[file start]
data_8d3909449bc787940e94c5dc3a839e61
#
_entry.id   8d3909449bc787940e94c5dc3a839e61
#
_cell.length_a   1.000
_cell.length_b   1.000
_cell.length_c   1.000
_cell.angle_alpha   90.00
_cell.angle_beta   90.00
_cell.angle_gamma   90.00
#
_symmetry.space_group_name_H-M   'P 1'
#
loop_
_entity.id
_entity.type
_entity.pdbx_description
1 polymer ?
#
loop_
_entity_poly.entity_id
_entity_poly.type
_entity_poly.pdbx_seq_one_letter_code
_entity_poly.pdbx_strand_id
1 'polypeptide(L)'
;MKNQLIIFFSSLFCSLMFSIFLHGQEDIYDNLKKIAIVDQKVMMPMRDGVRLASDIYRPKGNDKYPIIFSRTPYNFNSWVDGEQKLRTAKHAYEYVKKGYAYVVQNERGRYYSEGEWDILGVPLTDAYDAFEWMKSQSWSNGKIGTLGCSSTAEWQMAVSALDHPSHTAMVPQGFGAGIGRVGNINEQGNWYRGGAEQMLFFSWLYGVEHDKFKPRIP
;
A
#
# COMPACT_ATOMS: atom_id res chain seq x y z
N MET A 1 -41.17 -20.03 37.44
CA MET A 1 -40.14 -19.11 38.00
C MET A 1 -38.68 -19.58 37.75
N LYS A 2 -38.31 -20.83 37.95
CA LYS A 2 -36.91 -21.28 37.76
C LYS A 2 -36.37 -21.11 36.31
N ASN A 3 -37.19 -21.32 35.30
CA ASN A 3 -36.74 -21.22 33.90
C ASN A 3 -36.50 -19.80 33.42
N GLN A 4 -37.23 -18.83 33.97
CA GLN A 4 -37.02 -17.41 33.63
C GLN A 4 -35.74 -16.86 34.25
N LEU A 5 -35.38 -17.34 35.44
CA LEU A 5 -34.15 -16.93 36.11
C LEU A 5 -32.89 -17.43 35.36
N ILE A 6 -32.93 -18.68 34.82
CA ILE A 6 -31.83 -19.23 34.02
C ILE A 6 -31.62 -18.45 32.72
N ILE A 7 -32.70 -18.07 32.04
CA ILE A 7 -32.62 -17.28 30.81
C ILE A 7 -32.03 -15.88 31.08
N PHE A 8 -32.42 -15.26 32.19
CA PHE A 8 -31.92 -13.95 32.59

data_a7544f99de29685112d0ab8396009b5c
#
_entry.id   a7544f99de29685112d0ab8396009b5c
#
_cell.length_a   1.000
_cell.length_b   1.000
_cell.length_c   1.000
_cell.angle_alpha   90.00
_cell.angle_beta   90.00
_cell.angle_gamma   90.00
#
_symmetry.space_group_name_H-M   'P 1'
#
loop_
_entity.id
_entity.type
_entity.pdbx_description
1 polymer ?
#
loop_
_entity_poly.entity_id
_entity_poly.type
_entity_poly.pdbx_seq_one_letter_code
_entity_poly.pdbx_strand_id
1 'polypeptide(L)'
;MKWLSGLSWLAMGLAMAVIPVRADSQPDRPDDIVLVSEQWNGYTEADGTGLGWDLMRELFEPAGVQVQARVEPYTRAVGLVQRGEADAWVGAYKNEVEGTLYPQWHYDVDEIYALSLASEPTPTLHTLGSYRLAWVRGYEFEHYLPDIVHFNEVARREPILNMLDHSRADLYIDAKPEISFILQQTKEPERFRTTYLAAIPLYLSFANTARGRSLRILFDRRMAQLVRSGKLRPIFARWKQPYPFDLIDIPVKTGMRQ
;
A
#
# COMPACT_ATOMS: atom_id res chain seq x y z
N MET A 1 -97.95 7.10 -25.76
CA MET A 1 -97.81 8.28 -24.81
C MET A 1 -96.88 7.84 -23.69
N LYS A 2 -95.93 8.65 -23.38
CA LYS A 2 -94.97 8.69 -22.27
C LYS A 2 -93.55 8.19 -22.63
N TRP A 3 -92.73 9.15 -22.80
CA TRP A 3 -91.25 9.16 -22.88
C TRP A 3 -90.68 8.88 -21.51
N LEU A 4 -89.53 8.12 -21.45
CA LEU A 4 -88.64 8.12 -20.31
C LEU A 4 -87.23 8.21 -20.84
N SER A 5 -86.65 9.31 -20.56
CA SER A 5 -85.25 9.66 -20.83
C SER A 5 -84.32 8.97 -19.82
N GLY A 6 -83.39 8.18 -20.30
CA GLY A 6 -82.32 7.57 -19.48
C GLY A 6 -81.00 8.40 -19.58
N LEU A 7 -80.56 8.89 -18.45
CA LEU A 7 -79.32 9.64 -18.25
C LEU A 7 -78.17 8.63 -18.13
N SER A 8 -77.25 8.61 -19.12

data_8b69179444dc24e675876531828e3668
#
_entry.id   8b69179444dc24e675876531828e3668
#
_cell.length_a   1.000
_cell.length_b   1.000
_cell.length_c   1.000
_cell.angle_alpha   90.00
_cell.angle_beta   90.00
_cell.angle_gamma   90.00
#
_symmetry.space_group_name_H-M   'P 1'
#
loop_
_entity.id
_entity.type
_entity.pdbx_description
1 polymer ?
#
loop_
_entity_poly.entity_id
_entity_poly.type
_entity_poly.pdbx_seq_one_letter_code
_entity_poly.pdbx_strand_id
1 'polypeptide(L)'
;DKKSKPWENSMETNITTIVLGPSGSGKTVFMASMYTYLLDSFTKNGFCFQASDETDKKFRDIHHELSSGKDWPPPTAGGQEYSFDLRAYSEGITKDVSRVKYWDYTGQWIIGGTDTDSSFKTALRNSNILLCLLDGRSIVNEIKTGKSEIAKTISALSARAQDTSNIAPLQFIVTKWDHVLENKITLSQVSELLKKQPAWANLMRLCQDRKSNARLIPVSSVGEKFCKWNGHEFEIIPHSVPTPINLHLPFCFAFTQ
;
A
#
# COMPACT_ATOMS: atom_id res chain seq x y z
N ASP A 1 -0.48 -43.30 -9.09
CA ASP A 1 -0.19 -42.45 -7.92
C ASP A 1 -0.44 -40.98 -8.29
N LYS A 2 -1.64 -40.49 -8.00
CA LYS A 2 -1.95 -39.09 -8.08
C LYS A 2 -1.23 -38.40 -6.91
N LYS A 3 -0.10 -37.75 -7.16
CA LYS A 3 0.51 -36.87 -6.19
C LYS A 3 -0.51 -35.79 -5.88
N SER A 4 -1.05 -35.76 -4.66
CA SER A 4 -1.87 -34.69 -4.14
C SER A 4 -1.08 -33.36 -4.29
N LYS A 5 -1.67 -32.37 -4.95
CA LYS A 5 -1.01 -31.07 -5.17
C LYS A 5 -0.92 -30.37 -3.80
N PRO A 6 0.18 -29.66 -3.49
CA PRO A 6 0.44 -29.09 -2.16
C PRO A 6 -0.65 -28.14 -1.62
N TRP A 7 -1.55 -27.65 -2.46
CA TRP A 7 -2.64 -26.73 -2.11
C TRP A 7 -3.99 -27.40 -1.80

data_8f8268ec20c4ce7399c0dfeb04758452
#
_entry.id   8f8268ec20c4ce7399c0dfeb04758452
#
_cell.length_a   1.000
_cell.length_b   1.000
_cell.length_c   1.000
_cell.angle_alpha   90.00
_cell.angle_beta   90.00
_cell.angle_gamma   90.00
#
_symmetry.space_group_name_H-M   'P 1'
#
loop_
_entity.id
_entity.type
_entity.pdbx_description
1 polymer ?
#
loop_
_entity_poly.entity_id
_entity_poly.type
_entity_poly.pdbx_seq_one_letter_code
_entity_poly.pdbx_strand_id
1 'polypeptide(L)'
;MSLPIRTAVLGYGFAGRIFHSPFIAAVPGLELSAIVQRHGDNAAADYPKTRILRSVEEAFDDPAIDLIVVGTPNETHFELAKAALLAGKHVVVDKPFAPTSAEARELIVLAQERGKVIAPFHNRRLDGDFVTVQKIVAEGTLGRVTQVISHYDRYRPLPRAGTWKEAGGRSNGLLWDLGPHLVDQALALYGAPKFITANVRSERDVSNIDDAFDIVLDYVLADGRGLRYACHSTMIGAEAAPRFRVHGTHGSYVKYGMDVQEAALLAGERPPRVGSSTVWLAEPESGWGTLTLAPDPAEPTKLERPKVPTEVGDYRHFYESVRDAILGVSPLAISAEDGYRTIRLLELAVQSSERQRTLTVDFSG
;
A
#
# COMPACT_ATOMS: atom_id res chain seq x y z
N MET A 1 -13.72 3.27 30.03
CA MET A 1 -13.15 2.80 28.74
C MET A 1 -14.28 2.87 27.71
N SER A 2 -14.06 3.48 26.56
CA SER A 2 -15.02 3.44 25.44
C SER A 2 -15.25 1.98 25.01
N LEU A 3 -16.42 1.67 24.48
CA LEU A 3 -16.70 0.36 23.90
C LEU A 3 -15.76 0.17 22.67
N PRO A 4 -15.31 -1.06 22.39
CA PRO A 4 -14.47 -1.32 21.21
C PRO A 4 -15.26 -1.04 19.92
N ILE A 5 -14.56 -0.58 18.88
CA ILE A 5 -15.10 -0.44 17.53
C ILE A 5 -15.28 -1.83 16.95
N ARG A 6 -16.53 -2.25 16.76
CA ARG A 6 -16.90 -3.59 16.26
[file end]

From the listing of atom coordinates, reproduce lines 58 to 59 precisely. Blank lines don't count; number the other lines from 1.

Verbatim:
_cell.length_a   1.000
_cell.length_b   1.000